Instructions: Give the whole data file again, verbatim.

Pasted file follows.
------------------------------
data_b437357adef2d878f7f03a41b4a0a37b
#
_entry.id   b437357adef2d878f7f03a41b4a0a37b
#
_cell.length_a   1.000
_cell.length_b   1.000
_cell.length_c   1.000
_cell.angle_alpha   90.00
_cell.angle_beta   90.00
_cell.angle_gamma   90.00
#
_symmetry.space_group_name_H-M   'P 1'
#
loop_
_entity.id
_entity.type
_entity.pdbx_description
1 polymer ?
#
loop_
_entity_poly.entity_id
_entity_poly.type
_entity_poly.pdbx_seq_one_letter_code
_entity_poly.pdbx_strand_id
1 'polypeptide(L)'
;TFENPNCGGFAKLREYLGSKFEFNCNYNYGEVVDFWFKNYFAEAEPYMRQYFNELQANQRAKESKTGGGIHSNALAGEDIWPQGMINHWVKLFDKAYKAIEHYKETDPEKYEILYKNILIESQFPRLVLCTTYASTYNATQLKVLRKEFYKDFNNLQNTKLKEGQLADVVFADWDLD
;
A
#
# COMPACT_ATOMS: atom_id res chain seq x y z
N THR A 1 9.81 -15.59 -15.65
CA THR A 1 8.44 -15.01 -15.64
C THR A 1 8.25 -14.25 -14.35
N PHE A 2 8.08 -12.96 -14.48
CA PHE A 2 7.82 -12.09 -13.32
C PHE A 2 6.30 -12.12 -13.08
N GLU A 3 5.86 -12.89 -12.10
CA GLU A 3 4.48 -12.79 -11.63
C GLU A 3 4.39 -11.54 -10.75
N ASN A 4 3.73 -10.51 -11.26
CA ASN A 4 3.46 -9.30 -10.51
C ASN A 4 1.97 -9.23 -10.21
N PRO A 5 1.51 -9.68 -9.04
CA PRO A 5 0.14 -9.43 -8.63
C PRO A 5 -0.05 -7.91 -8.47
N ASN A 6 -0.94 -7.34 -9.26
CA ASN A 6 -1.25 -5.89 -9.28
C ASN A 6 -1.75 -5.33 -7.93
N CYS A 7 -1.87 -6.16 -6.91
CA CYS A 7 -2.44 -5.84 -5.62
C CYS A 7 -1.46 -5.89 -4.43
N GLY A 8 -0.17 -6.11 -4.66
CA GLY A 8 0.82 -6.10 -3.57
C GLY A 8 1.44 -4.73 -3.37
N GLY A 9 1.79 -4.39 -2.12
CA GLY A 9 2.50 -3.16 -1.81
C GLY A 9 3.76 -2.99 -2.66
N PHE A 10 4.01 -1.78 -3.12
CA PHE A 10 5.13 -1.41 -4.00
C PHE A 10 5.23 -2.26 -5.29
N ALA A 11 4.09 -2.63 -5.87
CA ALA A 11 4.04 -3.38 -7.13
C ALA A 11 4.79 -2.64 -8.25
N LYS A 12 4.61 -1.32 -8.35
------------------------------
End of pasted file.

data_b437357adef2d878f7f03a41b4a0a37b
#
_entry.id   b437357adef2d878f7f03a41b4a0a37b
#
_cell.length_a   1.000
_cell.length_b   1.000
_cell.length_c   1.000
_cell.angle_alpha   90.00
_cell.angle_beta   90.00
_cell.angle_gamma   90.00
#
_symmetry.space_group_name_H-M   'P 1'
#
loop_
_entity.id
_entity.type
_entity.pdbx_description
1 polymer ?
#
loop_
_entity_poly.entity_id
_entity_poly.type
_entity_poly.pdbx_seq_one_letter_code
_entity_poly.pdbx_strand_id
1 'polypeptide(L)'
;TFENPNCGGFAKLREYLGSKFEFNCNYNYGEVVDFWFKNYFAEAEPYMRQYFNELQANQRAKESKTGGGIHSNALAGEDIWPQGMINHWVKLFDKAYKAIEHYKETDPEKYEILYKNILIESQFPRLVLCTTYASTYNATQLKVLRKEFYKDFNNLQNTKLKEGQLADVVFADWDLD
;
A
#
# COMPACT_ATOMS: atom_id res chain seq x y z
N THR A 1 9.81 -15.59 -15.65
CA THR A 1 8.44 -15.01 -15.64
C THR A 1 8.25 -14.25 -14.35
N PHE A 2 8.08 -12.96 -14.48
CA PHE A 2 7.82 -12.09 -13.32
C PHE A 2 6.30 -12.12 -13.08
N GLU A 3 5.86 -12.89 -12.10
CA GLU A 3 4.48 -12.79 -11.63
C GLU A 3 4.39 -11.54 -10.75
N ASN A 4 3.73 -10.51 -11.26
CA ASN A 4 3.46 -9.30 -10.51
C ASN A 4 1.97 -9.23 -10.21
N PRO A 5 1.51 -9.68 -9.04
CA PRO A 5 0.14 -9.43 -8.63
C PRO A 5 -0.05 -7.91 -8.47
N ASN A 6 -0.94 -7.34 -9.26
CA ASN A 6 -1.25 -5.89 -9.28
C ASN A 6 -1.75 -5.33 -7.93
N CYS A 7 -1.87 -6.16 -6.91
CA CYS A 7 -2.44 -5.84 -5.62
C CYS A 7 -1.46 -5.89 -4.43
N GLY A 8 -0.17 -6.11 -4.66
CA GLY A 8 0.82 -6.10 -3.57
C GLY A 8 1.44 -4.73 -3.37
N GLY A 9 1.79 -4.39 -2.12
CA GLY A 9 2.50 -3.16 -1.81
C GLY A 9 3.76 -2.99 -2.66
N PHE A 10 4.01 -1.78 -3.12
CA PHE A 10 5.13 -1.41 -4.00
C PHE A 10 5.23 -2.26 -5.29
N ALA A 11 4.09 -2.63 -5.87
CA ALA A 11 4.04 -3.38 -7.13
C ALA A 11 4.79 -2.64 -8.25
N LYS A 12 4.61 -1.32 -8.35